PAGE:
Kitchen Green

Kitchen Green

Kitchen Green

Kitchen Green: Muffins

My first purchase was back in Easter, when they were selling amazing hot cross buns. Later on, I’ve tried a couple of their veggie soups with gluten free toast ($7), a brunch tart ($5.5) with kale, pumpkin and feta cheese, a savoury mini muffin with pumpkin, the brekkie banana, prune, coconut & chia loaf ($4) (you can add roasted macadamia butter for an extra dollar), the roasted sweet potato, prune, walnut & chocolate brownie ($4.5) and one of their green smoothies ($7) with kale, english spinach, banana, mandarin, lemon, mint, ginger, tumeric & coconut water.

Kitchen Green: Soup pot

Kitchen Green: cauliflower and leek soup with gluten-free muffin toast

Cauliflower and leek soup with gluten-free muffin toast ($7)

Everything I’ve had there has been tasty and IMO worth the extra bucks (although some of their sweets, like the brownies are a bit too sweet for me).

Kitchen Green: Porridge pot

Kitchen Green: Brownies and smoothie sign

Kitchen Green
Eveleigh Markets
245 Wilson St
Eveleigh NSW 2015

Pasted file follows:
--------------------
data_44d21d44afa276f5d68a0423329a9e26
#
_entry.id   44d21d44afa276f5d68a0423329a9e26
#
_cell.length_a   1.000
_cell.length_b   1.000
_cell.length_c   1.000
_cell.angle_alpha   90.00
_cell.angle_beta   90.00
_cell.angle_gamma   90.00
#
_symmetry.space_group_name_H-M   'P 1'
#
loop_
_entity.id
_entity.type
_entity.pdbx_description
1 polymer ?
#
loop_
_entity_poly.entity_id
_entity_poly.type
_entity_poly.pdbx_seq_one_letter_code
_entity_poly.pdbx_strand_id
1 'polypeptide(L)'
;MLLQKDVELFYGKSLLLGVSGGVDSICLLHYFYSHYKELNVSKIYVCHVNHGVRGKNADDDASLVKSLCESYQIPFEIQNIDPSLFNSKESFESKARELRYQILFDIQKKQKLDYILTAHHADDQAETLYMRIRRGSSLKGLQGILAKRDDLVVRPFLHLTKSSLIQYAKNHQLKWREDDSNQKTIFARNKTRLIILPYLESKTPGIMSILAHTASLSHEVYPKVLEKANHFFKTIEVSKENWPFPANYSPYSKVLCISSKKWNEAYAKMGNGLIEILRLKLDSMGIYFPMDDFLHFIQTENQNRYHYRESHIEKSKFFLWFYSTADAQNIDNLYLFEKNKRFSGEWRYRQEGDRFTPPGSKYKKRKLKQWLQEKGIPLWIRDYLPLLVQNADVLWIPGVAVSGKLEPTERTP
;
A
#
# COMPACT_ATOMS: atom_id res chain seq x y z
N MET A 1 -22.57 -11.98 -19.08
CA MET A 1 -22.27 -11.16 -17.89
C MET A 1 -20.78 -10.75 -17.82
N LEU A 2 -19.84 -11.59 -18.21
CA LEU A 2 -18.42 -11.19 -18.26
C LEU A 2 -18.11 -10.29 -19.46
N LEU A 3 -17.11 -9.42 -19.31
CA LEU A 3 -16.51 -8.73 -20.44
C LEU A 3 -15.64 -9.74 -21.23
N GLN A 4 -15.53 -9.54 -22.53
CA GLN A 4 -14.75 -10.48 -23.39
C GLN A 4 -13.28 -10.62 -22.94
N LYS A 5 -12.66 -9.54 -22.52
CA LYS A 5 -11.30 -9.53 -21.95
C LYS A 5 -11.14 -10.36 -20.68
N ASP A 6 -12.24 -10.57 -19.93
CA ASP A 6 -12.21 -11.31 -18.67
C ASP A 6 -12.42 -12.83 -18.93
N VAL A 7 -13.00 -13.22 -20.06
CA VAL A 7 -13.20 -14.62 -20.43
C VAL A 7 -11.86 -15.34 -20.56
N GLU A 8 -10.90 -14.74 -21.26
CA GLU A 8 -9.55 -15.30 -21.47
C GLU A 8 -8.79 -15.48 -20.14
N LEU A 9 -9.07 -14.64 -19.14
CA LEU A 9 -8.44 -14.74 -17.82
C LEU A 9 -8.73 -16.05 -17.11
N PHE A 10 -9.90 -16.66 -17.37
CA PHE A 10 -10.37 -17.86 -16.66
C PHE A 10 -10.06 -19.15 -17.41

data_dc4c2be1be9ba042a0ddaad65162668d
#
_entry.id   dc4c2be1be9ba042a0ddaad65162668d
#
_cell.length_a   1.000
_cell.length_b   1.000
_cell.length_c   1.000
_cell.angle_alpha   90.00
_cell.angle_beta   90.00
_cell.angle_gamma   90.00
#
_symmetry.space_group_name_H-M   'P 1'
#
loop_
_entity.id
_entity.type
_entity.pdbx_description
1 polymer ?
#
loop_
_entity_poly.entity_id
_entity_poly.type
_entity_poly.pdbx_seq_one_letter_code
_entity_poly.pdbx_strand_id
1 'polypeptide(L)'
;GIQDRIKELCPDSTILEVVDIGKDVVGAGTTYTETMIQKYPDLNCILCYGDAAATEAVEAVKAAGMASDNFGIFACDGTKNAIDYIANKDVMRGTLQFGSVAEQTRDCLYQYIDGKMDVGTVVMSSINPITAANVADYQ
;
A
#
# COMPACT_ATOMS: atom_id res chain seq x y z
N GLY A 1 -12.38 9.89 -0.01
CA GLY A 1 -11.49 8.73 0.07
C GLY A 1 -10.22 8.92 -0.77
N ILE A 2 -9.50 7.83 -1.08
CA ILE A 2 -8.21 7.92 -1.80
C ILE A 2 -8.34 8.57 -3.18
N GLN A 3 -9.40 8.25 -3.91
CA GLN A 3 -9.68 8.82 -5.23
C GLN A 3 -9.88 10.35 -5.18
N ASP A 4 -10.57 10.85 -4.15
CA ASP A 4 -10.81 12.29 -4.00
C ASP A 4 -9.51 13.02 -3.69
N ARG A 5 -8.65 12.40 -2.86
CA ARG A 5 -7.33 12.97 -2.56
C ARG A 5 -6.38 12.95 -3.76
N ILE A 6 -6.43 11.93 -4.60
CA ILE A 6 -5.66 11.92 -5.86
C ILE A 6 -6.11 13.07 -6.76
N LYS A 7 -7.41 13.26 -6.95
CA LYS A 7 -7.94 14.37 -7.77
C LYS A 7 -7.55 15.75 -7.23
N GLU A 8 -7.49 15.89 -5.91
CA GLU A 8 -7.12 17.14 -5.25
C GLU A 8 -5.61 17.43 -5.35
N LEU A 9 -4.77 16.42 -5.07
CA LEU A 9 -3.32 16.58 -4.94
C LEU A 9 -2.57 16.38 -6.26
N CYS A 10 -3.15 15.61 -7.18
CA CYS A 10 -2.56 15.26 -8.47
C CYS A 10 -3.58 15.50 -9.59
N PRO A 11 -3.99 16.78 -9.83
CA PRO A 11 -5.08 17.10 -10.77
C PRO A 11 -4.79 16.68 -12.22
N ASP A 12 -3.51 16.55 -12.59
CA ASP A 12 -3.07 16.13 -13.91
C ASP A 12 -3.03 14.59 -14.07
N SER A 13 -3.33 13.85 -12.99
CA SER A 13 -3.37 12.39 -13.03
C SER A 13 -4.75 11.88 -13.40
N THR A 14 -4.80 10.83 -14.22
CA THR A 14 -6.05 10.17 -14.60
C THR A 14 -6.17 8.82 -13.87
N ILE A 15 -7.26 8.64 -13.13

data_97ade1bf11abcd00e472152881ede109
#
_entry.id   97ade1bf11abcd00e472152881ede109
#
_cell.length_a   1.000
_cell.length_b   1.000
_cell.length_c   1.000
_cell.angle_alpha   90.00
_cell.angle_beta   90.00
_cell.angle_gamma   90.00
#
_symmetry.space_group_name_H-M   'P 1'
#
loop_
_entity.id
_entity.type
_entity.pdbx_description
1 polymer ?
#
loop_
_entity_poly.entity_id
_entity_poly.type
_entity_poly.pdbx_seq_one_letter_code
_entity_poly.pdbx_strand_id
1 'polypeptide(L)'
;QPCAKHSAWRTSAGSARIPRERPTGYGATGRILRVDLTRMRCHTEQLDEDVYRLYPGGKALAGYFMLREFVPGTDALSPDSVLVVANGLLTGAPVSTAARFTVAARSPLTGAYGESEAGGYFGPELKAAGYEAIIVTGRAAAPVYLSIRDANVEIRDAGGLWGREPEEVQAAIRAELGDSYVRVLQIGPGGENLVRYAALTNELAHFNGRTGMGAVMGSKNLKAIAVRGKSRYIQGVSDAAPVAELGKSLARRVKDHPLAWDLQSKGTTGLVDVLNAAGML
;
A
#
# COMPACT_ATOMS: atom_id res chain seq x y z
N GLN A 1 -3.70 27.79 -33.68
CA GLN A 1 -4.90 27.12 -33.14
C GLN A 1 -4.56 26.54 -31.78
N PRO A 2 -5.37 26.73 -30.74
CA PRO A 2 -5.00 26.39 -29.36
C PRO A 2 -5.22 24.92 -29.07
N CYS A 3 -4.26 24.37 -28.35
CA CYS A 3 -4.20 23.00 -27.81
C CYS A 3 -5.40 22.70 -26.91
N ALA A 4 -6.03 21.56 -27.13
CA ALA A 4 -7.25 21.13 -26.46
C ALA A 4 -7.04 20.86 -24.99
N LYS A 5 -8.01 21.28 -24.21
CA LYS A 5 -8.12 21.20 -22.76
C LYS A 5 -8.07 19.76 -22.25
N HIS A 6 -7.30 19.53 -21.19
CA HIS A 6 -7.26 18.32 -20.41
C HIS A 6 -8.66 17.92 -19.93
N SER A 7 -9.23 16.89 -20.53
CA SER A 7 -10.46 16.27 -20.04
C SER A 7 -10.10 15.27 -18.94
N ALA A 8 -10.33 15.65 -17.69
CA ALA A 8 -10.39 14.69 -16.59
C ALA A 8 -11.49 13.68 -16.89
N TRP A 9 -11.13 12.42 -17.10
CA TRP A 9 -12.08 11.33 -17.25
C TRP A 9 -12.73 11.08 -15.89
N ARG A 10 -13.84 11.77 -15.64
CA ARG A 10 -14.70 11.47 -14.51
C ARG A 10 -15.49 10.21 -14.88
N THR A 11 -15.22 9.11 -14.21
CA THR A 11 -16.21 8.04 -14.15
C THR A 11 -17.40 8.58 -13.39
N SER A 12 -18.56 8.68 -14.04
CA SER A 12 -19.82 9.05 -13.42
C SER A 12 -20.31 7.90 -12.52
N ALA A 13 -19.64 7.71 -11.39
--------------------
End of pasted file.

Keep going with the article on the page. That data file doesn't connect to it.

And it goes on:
02 9699 2337
0417 442 095
info@kitchengreen.com.au
On Facebook

Recipe: Supercharged hot chocolate, two ways

It’s still winter! I don’t know about you but when it’s cold I don’t fancy a smoothie, but a hot chocolate. I wouldn’t have one at a regular cafe because of the dairy and sugar content, so I make my own in my trusty Klean Kanteen insulated flask. It’s pretty filling thanks to the fat content, so it can easily replace breakfast.

Supercharged hot chocolate, two ways
Yield: 1 serving

Hot chocolate

Ingredients

Maca version:

  • 2 teaspoons raw cacao powder
  • 1 tablespoon coconut milk
  • 1 tablespoon MCT oil
  • 2 teaspoons maca powder
  • 1/4 teaspoon cinnamon powder
  • 1/2 teaspoon vanilla essence
  • optional: 1 tablespoon collagen hydrolysate
  • 1 cup hot water

“Bulletproof” version:

  • 2 teaspoons raw cacao powder
  • 1 tablespoon MCT oil
  • 1 tablespoon grass-fed butter
  • 1/4 teaspoon cinnamon powder
  • 1/2 teaspoon vanilla essence
  • 1 1/4 cup hot water

Directions

  1. Choose a version and mix all ingredients in flask (shake well) or in a blender (be careful with the hot water!).

Product review: Herbs of Life crispbread

Now that we don’t eat regular crackers we sometimes miss a salty crunchy vehicle for butter. We like Flats and are not that fond of Kitz crackers (although their sweets are sensational), but our favourite cracker substitute without a doubt is Herbs of Life crispbread.

We’ve tried the herbed almond crispbread (oh man!) and the herb flax crackers (too flaxy for my taste). We’ve also tried the cinnamon almond crispbread (perfect not-too-sweet sweet crackers!). Check out the lists of ingredients in the photos below. Most ingredients are organic and locally sourced, and the snacks are dehydrated at low temperature (technically raw). The prices listed below are from Dr Earth Newtown.